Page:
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June 30, 2016 | Fiction

Early October

Haley Morton

Early October photo

Sweat burns through my pores. Catching my blonde skin up in its path. Gathering itself into lines of pearl and opal across my neck and forehead and heaving chest. It’s hard for me to think about nothing. Especially now. When my legs collide with the ground gracelessly and my thumbs tuck into my balled-up, pumping fists. I bob past the arching oaks and violent palms with their saw limbs, all rooted in a hostile soil that should be home to nothing but tumbleweed.

One last lap around the tiny trail to go and I sprint it out. Just. One. More. Lap. Losing track of my calves and feet I pray my smidge of adrenaline carries me through before my limbs’ disappearance from my consciousness becomes a pressing issue.

I land among acorns and dust, wheezing through fighting lungs with my head between my knees. I’ll get up and walk it off in a second. Shit. Ok. Slowly working my way onto my back I fan out like the palm fronds above me, trying to catch my breath after that brutal three miles, watching the clouds shift and shove each other in the sky.

My sister used to spend hours lying just like this in the little national forest by our house. With auburn hair reaching out amongst the knotted roots and peppered leaves and sleepy eyes engaging the sky she would say things like “The sun hurts our eyes when we look at it because we have never asked to feel her light. She is always being taken advantage of…” and then trail off into an analysis of the latest work of Melville she had picked up. I would sit and watch the sky with her then, only I did it in a much less involved way. She was always speaking less to me than to the sky itself.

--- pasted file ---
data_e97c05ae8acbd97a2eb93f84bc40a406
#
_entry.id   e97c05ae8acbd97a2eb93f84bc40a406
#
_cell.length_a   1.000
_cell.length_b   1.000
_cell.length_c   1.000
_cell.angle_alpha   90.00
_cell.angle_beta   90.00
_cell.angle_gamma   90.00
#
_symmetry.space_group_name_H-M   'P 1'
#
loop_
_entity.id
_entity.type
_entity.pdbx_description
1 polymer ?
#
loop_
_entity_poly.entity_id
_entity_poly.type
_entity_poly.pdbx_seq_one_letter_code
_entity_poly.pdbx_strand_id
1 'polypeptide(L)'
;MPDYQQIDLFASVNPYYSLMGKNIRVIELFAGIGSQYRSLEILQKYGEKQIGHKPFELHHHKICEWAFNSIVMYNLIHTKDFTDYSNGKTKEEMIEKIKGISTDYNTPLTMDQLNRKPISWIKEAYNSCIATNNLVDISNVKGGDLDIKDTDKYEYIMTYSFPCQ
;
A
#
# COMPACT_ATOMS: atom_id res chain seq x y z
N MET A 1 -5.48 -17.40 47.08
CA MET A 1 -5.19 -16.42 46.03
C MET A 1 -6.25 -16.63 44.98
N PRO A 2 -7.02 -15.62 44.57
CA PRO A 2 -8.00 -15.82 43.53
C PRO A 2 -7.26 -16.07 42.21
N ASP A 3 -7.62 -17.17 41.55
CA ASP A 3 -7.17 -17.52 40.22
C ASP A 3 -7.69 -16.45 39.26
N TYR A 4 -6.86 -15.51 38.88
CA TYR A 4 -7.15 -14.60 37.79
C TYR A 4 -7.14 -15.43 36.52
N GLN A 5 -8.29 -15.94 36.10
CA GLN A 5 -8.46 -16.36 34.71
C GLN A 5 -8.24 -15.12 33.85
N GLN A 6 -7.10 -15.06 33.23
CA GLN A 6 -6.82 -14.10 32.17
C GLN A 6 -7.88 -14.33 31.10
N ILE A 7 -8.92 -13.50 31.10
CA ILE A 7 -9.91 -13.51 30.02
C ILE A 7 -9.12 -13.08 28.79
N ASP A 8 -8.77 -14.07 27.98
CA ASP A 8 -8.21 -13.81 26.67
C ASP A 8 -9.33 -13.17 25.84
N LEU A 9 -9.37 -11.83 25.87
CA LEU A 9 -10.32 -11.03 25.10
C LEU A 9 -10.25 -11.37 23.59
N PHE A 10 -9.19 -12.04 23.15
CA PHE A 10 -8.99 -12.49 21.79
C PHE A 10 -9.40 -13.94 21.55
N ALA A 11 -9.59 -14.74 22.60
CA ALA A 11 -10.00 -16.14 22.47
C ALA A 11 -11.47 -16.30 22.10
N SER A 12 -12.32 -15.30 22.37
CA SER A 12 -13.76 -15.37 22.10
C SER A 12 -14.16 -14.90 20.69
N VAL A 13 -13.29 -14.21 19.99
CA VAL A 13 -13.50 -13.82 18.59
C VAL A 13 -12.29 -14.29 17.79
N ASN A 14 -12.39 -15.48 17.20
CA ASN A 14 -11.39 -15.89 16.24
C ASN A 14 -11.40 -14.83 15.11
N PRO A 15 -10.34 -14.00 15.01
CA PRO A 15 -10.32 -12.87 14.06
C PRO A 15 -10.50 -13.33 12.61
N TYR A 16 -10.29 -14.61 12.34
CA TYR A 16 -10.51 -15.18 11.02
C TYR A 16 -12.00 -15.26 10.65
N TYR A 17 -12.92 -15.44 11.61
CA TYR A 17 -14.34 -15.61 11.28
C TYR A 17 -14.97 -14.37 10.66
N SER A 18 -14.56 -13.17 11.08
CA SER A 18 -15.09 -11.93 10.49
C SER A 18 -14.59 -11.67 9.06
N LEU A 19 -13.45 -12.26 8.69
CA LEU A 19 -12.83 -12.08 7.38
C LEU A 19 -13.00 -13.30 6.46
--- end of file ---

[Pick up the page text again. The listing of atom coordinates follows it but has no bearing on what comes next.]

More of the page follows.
I didn’t know how to speak the sky. I only knew how to run. Even now, the only time that I can even begin to understand what the sky is trying to say the way she did is after a long run, with oxygen fighting to find its way back to my brain. Today, in between overexerted breaths it tells me about the trees and how they have bones too, and that theirs are the only skeletons that are enchanting. With knobby joints breaking into sweeping arms and legs, clanking appendages, poised gracefully in the relentless wind. Creaking and snapping and bending, their barren bodies are torn at, but remain intricately embroidered on the expansive blue and white backdrop, even in their afterlife. There is an eerie glow to the hollowness of bark that has been stripped of its leaves and fruit; it is simply the transformation from a painting to a window. One phase being covered in blossoms and patterned with leaves, having a life force of its own and having a purpose of its own. And the other phase being bare, allowing space for someone to lie among its roots and detached leaves and use it as a sort of lens through which to fantasize of other places and times. Both retaining an artistry of their own. Both captivating. But just because something is enchanting doesn’t mean that it can’t be desperate and bitter and somber. That’s something the sky can’t teach me. That’s something I learned watching my quiet sister hole herself up in her room for days on end, among towers of books,  and white, desolate walls, and the constant music of violins and acoustic guitars and weary voices. Sitting on the edge of her bed watching her talk to her books instead of talking to me, the same way she interacted with the sky, I found my place as a silent observer in her life. As I was when we walked through the forest in early spring and as I was the day I found her in the closet, among the shirts.

Human skeletons are not as enchanting as trees.

 

image: Sean Fitzgerald


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